Cabaret: Most Oscars Won by a Film That Wasn't the Best Picture (1972)

Directed: Bob Fosse
Based on: Cabaret (1966 musical)
Starring: Liza Minnelli, Michael York, Helmut Griem
Marisa Berenson, Fritz Wepper, Joel Grey
Cinematography: Geoffrey Unsworth
Released: February 13, 1972

The 1972 musical film, Cabaret, starring Liza Minnelli, was directed by Bob Fosse. The role gave Minnelli, the daughter of Judy Garland, her first chance to sing on screen. She won the Academy Award for Best Actress. Joel Grey won the Best Supporting Actor prize. 

The Best Director went to Bob Fosse. The picture won Best Cinematography, Best Art Direction, Best Sound, Best Original Song Score and Adaptation, and Best Film Editing. It holds the record for most Oscars earned by a film not honored for Best Picture. The soundtrack album went gold, outselling the original Broadway cast album.
(Cabaret) contains some definitive Minnelli performances, 
particularly her rendition of the title song.
Liza Minella in Cabaret (1972)

In a 2006 movie review, Jamie Russell wrote, "Bob Fosse's "Cabaret" launched Liza Minnelli into Hollywood superstardom and reinvented the musical for the Age of Aquarius." Allmusic reviewer William Ruhlmann said the star's "...performance can be read as a tribute to her mother, Judy Garland.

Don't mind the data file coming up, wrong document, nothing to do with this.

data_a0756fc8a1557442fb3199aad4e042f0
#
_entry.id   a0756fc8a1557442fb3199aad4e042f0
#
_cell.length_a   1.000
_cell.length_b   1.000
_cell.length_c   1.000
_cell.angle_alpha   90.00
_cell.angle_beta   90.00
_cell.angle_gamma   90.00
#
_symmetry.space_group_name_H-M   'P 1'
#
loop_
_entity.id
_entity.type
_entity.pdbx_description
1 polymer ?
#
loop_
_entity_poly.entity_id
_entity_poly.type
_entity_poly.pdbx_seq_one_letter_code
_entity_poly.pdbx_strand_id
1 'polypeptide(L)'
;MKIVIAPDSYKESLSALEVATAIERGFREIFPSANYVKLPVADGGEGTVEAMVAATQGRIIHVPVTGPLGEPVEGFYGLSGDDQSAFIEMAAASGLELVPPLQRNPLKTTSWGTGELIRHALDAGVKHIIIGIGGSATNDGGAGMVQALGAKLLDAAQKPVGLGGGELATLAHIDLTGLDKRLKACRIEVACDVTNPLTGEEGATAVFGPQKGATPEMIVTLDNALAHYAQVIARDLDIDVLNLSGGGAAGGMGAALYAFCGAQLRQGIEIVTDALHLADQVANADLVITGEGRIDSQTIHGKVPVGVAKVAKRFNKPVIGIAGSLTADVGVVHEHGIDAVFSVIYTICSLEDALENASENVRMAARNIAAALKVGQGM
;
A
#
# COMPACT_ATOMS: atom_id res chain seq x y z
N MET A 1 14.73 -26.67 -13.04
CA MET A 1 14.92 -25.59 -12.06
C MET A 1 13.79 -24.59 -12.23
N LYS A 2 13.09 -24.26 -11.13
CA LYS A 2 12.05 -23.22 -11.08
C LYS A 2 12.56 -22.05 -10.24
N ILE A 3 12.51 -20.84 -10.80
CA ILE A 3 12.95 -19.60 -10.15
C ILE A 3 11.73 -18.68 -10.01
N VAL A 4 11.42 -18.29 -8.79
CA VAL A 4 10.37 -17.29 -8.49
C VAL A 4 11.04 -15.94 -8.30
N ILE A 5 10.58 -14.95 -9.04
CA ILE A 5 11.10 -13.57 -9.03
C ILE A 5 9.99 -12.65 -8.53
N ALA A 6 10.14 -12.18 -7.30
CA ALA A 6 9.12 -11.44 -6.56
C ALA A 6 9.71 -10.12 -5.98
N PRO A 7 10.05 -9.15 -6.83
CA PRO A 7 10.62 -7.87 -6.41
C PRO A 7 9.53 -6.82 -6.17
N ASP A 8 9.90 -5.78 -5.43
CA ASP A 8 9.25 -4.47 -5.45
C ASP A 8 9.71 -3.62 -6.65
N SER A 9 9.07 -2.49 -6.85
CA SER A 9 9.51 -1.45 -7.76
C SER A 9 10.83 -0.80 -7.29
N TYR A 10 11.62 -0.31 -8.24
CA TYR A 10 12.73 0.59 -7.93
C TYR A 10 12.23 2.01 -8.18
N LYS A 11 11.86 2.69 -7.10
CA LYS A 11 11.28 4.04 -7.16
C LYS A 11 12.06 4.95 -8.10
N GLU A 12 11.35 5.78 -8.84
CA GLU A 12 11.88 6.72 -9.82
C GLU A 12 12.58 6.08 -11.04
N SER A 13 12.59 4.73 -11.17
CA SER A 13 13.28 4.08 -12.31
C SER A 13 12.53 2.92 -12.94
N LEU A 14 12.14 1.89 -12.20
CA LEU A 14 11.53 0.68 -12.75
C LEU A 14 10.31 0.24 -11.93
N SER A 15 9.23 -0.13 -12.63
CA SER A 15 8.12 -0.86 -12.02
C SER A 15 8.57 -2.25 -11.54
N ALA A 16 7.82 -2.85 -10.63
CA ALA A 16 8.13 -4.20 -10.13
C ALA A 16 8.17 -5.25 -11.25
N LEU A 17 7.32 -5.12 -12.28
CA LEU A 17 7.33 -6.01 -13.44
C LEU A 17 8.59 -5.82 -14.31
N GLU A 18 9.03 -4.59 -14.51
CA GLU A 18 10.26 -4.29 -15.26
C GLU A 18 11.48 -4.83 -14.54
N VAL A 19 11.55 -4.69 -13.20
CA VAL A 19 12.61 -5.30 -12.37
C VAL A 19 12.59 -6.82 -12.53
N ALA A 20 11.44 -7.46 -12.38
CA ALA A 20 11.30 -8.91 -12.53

In addition to its eight Oscars, it won Golden Globes awards for Best Picture - Musical/ComedyBest Actress - Motion Picture - Musical/Comedy,  and  Best Supporting Actor - Motion Picture. In 1995, Cabaret was selected by the Library of Congress for preservation in the United States National Film Registry as being "culturally, historically, or aesthetically significant."

"Maybe This Time" was written by John Kander and Fred Ebb for actress Kaye Ballard. In the 1972 film Cabaret it's sung by Liza Minnelli's character, Sally Bowles. Minelli had already recorded and released the track on her debut studio album Liza! Liza! in 1964. 

The actors sing the songs in most musicals to advance the storyline. In Fosse's version of Cabaret, the tunes are performed from the stage of a nightclub in Berlin. Talkin' Broadway wrote, "Maybe this the only time we see the real person beneath the frivolous girl for whom life is a neverending party (Cabaret, whatever). As we're privy to Sally's unspoken thoughts here."


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